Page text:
Localization is an extension of a classic translation. It means fully adapting your brand and offerings to a specific local audience. Localization revolves does not only revolve around words but also:

  • Converting currencies, dates, and measurement systems in locally accepted formats.
  • Adjusting your branding and visuals to fit the local audience.
  • Using popular communication and social channels in a targeted market.
  • Ensuring your marketing and business efforts align with the local regulations.
  • Adapting payment methods and processes

Localization has been one of the most popular strategies when expanding to new markets. Knowing the fact that 9 out of 10 internet users prefer visiting websites in their native language, this is not at all surprising. Companies thus use localization strategy to create a tailored experience for local customers.

Creating a global user experience

When creating a website serving multiple target markets, you must consider the language and cultural differences from the beginning. You must plan how to cater the website to your international users long before the localization process begins. 

Laying the groundwork for the website to meet the expectation of global users is known as cross-cultural UX design. To do this successfully, you must understand the audience in your new market. Here are some key things to consider when adapting your website for a specific audience:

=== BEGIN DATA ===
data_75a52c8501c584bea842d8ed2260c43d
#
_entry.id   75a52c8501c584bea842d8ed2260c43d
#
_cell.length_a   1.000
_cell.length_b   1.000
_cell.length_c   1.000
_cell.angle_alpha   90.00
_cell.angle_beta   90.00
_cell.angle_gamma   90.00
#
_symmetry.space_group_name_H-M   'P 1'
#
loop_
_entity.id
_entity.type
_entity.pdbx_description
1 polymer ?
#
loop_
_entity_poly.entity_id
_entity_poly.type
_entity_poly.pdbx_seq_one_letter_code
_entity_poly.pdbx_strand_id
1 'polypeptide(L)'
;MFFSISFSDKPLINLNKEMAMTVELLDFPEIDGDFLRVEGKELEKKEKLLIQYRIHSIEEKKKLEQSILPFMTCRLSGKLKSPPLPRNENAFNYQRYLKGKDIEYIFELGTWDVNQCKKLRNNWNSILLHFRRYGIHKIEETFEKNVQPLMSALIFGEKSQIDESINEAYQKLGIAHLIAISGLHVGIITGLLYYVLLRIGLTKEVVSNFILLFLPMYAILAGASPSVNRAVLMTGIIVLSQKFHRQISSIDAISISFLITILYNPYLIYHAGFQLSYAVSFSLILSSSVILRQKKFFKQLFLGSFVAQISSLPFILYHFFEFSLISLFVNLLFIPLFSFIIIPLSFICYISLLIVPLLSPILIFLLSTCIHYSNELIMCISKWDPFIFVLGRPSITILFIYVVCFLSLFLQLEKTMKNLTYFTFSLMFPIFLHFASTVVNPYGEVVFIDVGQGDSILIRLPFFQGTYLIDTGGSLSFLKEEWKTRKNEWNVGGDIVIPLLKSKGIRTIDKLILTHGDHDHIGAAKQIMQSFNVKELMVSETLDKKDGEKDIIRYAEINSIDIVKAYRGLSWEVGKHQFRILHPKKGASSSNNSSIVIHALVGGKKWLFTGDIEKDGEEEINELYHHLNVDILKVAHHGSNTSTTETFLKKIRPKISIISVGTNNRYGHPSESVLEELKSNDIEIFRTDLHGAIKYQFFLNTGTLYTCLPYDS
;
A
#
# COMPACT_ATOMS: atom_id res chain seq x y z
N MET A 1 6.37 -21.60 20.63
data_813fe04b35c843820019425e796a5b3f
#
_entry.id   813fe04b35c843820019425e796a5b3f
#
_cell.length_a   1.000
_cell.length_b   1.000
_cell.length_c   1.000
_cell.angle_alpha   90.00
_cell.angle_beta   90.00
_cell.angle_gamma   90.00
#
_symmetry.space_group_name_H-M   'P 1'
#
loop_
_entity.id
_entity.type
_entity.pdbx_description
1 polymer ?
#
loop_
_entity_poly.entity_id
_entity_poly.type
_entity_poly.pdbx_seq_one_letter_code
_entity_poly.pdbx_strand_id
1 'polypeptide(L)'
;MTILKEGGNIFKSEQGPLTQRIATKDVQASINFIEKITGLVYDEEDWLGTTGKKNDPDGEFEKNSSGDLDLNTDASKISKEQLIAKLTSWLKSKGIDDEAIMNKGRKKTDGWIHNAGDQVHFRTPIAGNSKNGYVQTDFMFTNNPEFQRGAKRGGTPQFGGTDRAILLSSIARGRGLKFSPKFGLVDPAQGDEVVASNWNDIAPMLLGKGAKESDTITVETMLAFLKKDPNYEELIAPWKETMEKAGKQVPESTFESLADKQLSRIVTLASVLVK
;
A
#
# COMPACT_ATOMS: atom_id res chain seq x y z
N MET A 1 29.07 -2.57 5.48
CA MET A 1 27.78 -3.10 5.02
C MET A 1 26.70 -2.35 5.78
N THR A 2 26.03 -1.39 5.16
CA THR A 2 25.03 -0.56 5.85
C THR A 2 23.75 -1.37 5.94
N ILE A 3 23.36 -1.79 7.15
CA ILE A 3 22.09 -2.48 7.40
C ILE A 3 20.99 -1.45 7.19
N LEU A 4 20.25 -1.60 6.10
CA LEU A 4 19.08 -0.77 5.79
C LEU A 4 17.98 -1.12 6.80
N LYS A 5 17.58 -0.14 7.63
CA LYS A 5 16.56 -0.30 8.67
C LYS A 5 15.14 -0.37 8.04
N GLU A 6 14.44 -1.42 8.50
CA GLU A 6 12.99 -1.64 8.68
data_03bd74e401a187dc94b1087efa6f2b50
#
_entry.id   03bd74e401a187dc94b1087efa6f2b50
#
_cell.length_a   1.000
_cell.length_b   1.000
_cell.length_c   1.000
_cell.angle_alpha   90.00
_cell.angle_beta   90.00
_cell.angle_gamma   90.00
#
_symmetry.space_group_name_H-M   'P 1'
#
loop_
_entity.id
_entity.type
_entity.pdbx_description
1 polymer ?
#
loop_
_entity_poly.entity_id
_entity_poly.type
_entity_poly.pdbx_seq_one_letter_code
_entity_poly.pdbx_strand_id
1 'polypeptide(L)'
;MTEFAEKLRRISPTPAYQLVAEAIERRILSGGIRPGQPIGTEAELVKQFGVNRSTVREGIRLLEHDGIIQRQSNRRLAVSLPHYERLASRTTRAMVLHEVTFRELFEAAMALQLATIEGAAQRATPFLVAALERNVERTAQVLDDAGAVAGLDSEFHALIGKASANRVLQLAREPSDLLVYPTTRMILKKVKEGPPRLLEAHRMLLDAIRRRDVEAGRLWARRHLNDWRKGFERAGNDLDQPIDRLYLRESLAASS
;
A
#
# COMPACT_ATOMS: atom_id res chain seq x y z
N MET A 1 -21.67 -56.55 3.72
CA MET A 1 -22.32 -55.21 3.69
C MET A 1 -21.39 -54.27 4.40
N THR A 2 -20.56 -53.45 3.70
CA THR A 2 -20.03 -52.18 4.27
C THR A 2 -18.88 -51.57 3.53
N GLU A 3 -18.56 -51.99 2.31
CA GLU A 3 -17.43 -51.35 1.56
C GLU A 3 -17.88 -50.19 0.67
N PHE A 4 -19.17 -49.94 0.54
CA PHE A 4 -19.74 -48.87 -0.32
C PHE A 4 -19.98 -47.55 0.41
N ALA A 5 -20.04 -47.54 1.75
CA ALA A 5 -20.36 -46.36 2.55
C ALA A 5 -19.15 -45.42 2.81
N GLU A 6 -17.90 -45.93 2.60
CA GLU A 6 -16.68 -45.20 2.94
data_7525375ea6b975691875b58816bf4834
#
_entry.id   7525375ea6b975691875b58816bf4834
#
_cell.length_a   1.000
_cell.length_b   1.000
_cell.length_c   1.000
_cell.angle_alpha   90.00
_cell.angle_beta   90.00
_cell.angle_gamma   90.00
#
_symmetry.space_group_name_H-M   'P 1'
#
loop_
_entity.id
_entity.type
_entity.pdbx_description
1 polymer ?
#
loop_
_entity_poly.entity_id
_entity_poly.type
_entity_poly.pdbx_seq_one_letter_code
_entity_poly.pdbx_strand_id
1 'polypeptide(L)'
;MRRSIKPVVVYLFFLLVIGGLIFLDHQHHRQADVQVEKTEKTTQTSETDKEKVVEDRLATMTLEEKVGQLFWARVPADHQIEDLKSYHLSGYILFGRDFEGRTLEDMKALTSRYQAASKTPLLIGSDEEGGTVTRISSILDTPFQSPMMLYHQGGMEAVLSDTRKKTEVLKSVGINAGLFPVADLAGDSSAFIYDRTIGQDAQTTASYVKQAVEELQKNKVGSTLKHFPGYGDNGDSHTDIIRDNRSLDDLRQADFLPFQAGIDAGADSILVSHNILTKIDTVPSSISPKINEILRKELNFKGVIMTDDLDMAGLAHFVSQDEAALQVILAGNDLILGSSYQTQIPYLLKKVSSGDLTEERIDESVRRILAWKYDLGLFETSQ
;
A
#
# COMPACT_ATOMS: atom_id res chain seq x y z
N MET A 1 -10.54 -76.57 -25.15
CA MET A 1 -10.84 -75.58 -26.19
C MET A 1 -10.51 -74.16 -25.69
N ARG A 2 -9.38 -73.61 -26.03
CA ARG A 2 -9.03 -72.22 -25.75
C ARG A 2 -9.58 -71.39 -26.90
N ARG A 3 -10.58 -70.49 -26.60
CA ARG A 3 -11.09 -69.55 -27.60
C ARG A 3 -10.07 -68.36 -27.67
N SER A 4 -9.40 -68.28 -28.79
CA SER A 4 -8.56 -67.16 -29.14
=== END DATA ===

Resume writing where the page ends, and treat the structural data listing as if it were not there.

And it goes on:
• Cultural factors impacting user behavior.
  • The brand image that you want to establish.
  • Cultural differences between your target audience and domestic users.
  • The potential value of your target market.

International UX design also involves combining usability, UI, and localization best practices:

  • Letting the user choose which language they want to use instead of imposing a language based on geolocation.
  • Allowing users to change their preferences.
  • Displaying currencies and measurement systems in locally accepted formats.
  • Translating all content into the local language.